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Four stroke crankcase venting

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GrahamWh05/11/2014 18:22:23
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Hello All,

I have an old OS 70 Surpass which has a venting point at the bottom of the crankcase, and a new-ish ASP FS70 that has one by the camshaft which is plumbed to the inlet manifold. Both run okay, but when I replaced the bearings of the ASP recently I found some evidence of rust starting to form.

On the compression stroke and the exhaust-expelling stroke the crankcase of the OS Surpass sucks in air, but the ASP sucks in fuel mixture from the carburettor. Could the influx of fuel be speeding the rusting process - and is it a sensible thing to disconnect the breather from the intake manifold and plug the manifold, making it run like the OS?

ken anderson.05/11/2014 19:19:03
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hello graham.........the one on the OS was/is for getting rid of the oil after it has come down from the combustion bit(piston) and lubricated the bottom of the engine.......and is continuous as long as the engine is going--later engine design's put it in to the inlet manifold instead of straight out into the atmosphere.....why- I'm not sure as I don't have any of the recent one's ....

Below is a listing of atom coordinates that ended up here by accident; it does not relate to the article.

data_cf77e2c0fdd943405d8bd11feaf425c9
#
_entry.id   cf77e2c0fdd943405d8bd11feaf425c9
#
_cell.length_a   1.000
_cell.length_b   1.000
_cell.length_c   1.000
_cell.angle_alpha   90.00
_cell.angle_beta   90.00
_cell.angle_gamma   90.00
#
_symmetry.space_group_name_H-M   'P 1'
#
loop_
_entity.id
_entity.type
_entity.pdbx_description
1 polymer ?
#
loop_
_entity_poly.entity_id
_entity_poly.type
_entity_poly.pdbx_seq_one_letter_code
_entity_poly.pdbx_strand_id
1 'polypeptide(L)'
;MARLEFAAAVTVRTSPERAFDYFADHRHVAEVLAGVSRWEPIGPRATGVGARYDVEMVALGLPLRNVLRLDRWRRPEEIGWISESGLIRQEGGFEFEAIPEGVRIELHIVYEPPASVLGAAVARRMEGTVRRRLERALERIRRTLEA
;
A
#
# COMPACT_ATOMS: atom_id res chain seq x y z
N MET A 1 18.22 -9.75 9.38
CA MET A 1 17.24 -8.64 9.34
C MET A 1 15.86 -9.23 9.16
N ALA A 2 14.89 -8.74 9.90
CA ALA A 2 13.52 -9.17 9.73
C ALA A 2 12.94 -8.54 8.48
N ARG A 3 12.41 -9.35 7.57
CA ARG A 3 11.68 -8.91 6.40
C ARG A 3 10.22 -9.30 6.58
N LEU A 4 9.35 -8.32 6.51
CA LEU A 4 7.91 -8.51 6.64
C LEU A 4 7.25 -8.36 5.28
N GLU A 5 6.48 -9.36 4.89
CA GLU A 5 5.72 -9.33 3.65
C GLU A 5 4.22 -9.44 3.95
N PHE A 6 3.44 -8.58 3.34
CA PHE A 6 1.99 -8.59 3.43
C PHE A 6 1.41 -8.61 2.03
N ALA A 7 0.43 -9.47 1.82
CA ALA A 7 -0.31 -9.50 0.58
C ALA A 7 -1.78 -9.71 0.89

ken Anderson...ne....1 ...... 4st dept.

J D 805/11/2014 19:24:35
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The modern way with vents is to fit to inlet manifold and recycle oil through motor and save some mess by sending it out the exhaust,although you may see some mixture going down vent tube when turning by hand when motor is running the suction in the inlet takes mixture into engine.The best thing to preserve motor is to run it dry at the end of flying and store in warm and dry place.

J D 805/11/2014 19:31:20
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Also it is important that vent pipes are not to long or oil may not drain from crankcase resulting in a build up of oil that can result in damage to engine.

Andrew Price 205/11/2014 19:37:22